TV Eye: Scandalously good

By Michele Hewitson

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The Good Wife plays with infidelity in a titillating way. Photo / Supplied
The Good Wife plays with infidelity in a titillating way. Photo / Supplied

Other than what's-his-name, that forgotten Nat MP - who the PM, before giving him the boot, said had been "making a nuisance of himself toward women" - I can't think of a scandal involving a New Zealand MP and a member of the other sex - or of the same sex for that matter.

That "making a nuisance of himself towards women" is a hilariously tantalising statement, which made you think of all the ways in which a fellow might make a nuisance of himself towards women. The potential is mind-boggling, the reality probably rather dull.

The Americans and the Brits do the political sex scandal brilliantly. These (always, as far as I can recall) involve a male MP who gets a bit, or bits, on the side, gets caught out and then gives a press conference with the wife standing stoically by his side.

Until after the cameras leave, presumably, when she - you do hope - vomits all over his expensive shoes and tells him to get the bit on the side to clean the sick out of his socks.

I do love those press conferences. Nowhere is it more apparent that politicians take voters for fools. As if those images of Hillary and Bill, with Chelsea holding each by one hand, crossing the White House lawn could have erased those icky images of what went on in the Oval Office.

Power equals sex scandals, and sex scandals equal titillation dressed up as tsk-tsking. So the only conclusion you come to is that our politicians are just ... not very sexy. And if they are, we don't want to know about it, thank you very much.

Which is by way of saying you couldn't make The Good Wife (Sundays, TV3) about a male NZ politician and his wife. There was a clever, and funny, moment in the second episode of the new season, where the good wife Alicia watches, guiltily, appalled - but also, possibly, a little titillated by somebody else's scandal - the unfolding of a sex scandal echoing that involving her politician husband in series one.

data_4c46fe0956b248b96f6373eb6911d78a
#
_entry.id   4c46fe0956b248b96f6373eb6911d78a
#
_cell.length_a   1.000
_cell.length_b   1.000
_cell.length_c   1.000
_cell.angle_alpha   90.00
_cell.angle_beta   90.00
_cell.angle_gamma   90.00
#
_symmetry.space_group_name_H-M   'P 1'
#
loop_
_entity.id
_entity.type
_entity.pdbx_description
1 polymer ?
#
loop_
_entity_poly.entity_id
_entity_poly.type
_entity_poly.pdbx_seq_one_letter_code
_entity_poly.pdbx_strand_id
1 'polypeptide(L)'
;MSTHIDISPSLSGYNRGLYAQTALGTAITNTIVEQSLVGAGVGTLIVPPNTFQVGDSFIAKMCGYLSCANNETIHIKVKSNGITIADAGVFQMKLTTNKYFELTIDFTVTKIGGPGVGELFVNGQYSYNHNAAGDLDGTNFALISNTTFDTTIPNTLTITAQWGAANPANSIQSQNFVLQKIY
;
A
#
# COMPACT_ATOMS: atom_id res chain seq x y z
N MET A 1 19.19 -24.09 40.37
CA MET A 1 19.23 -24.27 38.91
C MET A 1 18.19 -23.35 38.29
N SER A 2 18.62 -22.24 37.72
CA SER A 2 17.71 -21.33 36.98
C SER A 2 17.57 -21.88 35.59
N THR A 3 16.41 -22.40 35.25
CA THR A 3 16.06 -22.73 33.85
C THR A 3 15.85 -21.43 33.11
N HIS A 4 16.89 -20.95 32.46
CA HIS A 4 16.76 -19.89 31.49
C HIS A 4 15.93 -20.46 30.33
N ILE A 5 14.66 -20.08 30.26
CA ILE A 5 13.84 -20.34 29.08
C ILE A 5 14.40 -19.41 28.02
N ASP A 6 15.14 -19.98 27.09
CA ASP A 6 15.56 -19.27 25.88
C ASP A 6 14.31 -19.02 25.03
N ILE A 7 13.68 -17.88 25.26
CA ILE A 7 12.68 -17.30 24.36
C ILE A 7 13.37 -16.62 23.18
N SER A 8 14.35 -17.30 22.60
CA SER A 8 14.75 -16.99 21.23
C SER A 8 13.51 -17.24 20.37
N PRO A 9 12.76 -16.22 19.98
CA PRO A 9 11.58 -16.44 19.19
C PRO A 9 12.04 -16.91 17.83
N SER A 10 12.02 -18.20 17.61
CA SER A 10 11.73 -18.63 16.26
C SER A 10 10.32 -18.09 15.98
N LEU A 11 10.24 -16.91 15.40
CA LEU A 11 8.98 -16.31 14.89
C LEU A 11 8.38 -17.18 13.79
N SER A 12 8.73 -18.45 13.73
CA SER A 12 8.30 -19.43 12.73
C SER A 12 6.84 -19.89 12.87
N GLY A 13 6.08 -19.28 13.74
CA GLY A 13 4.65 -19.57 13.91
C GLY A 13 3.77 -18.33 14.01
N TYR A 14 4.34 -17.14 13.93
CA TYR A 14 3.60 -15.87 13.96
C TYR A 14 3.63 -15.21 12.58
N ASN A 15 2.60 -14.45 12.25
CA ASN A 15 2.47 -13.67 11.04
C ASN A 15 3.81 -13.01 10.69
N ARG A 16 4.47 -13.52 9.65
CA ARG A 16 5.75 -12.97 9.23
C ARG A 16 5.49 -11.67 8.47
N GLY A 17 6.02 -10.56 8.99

She's watching the press conference in which - for want of anything more to say about a sex scandal involving a politician - some news producer, on a "serious" news channel, has dragged in a body language to expert to comment on ... the direction the wife's feet are pointing.

This was followed by clips of other famous sex scandal press conferences, including Hillary and Bill, and the fictional one which is the premise, and, apparently, the idea behind The Good Wife.

The good wife rolled her eyes - and later checked which way her feet were facing - away from, towards, or one away and one towards - her not yet bit on the side, law partner Will. There was a kiss last season.

This season there was a press conference with the politician and the wife, which Will watched before leaving Alicia two voice messages. The first said, "forget it", the second said, "don't forget it", that he loved her.

She never got the second message because the slimy Eli Gold (played with relish by Alan Cumming) had her phone and wiped the message. Eli Gold is a brilliant character based, supposedly, on Obama's former chief of staff, Rahm Emanuel.

Ari Gold (played with relish by Jeremy Piven, in Entourage) is supposed to be based on Rahm Emanuel. This could be a bit confusing, but they are both terrific characters: self-important, bad-tempered, devious.

The Good Wife is really a courtroom drama - the good wife gets cheated on and publicly humiliated, so she goes back to the law firm and works her way up from the bottom.

This ought to be a bit corny - and it can be, but the cast is good enough and the writing is sometimes smart enough to just about get away with the odd plot groaner. It is also a bit rude.

The call girl releases a YouTube video about the good wife's bad husband - with really raunchy lyrics. That could really happen. So could a serious news channel employing the services of a foot language expert. And Eli Golds really do exist. Just possibly not in New Zealand. But one lives in hope.

- TimeOut

- NZ Herald

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